It all started with the Bandon Dunes Course by Scotsman turned Oregonian David McClay Kidd. Nearly half the holes cozy right up next to the ocean and nearby breaching Humpback Whales. Kidd’s design is much like those marine mammals – wide in the middle with knobby heads. The resort’s namesake course is fair off the tee, but good luck from there because Bandon bounces are wacky and wild. The ocean views get all the photos, but don’t sleep on the tee-to-green stroll on the par three second hole. Kidd has mapped an adorable walking trail through a fescue valley — it brilliantly captures the charm of an Oregon wander.
Tom Doak’s masterpiece Pacific Dunes, is the sixth and final round of golf on my 66-hour Bandon sprint. The reasonable golfer may suggest a leisurely pace – perhaps 18 a day with a nightcap on the short course would be comfy. I however encourage a ravenous pace and whether it’s two days and one night or three days and two nights – play every damn hole at Bandon minus restraint. And here’s a pro tip incentive to hustle because replay rounds are half price and third rounds are free.
Nearing the 30th mile on foot, crawling down the stretch and searching for reasons to care – Doak gives plenty with Bandon’s most challenging golf course. This course’s fairways aren’t as whale-ish and you’ll wish the Irish had left the gorse in Ireland. Its nontypical back side has three par 3’s, three par 5’s and two 4’s – a welcomed break from the game’s traditions. I feel like I’m disrespecting Doak’s magnificent creation and I feel like I’m disappointing the overhead circling Tufted Puffins with my exhausted effort, but I promise to finish with more bounce next time. I kick-in for another bogey on 18, my 103rd hole which feels like the finish line of an endurance race. I understand my feat isn’t anything spectacular as many a speed golfer has broken 80 here at Bandon in less than 40 minutes. Several players have walked four golf courses in one day as part of Bandon’s annual Bandon Dunes Summer Solstice tournament, but none of them three-putted as many times as me. And none of them got the bad bounces I did, right?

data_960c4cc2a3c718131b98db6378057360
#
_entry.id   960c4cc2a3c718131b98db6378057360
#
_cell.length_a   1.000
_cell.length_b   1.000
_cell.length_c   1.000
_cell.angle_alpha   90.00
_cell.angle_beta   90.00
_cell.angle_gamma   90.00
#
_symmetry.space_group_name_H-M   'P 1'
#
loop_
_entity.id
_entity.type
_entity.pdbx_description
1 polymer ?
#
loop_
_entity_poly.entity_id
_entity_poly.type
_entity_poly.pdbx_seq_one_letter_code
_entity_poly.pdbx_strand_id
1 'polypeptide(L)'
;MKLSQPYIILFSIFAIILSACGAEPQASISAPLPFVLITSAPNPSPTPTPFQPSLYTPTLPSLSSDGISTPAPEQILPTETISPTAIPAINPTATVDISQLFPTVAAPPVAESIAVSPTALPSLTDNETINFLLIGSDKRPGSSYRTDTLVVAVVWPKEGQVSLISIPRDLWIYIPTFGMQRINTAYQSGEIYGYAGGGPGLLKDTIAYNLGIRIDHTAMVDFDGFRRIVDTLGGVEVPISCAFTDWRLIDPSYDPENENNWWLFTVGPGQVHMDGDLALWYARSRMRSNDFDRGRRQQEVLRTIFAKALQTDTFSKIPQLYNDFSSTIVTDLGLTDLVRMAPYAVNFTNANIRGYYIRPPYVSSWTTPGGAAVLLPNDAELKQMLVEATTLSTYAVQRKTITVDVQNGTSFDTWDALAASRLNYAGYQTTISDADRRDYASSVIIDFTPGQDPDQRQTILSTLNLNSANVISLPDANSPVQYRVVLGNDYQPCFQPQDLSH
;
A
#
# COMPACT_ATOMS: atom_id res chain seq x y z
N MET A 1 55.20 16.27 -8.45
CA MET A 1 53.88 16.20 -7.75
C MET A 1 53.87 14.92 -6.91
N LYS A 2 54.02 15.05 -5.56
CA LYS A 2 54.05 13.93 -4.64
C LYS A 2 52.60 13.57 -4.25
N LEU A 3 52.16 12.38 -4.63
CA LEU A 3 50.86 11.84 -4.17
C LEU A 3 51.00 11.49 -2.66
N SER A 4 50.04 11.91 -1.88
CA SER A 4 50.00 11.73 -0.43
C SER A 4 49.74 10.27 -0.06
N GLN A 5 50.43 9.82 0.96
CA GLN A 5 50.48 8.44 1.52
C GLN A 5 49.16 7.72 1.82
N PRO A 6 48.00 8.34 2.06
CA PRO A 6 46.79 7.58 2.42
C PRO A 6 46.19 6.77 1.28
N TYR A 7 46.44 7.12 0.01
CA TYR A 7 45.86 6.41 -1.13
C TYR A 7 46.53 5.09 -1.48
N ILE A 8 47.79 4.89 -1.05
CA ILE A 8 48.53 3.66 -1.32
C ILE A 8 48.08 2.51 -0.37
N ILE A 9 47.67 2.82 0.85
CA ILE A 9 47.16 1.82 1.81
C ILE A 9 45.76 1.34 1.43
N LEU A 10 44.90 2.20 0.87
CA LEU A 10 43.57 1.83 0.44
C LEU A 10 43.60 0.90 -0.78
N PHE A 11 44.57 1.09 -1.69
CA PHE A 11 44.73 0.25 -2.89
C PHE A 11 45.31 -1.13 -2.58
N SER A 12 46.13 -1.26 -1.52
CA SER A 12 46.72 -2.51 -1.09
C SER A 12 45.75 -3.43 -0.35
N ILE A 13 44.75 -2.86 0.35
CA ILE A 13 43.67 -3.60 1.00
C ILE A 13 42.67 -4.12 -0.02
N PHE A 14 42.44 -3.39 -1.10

Like aspiring golf course raters, conversations at McKee’s Pub swirl about the strengths and weaknesses of the six courses. Truth be told, golfer’s opinions are generally biased and rooted in their performance. It typically rides on whether they catch a few breaks – I got none and can’t wait to return. Above all else, Bandon is a wondrous display of biodiversity. Anyone would be fortunate to have a picnic there, go for a walk or camp in the forest, but to play golf, it’s a privilege.
Info + Tips:
- Getting there: the Southwest Oregon Regional Airport (OTH) in North Bend is about 30 minutes away — direct flights from Denver and San Francisco are available. Better flight fares are available to Eugene, Oregon which is about 2.5 hours away, Portland is about four hours away and Sacramento is about an eight hour drive.
- Stay: onsite options range from single rooms to four bedroom suites and start at around $100 per person per night
- Comfortable shoes are an obvious must and bring a few different pairs to mix it up — especially on dry days, a lot of people wear running or walking shoes instead of golf shoes
- Sunscreen is always a must on the golf course, but also protect your lips while at Bandon — especially if you’re coming from another part of the country and aren’t used to Oregon’s lip-chapping wind and sun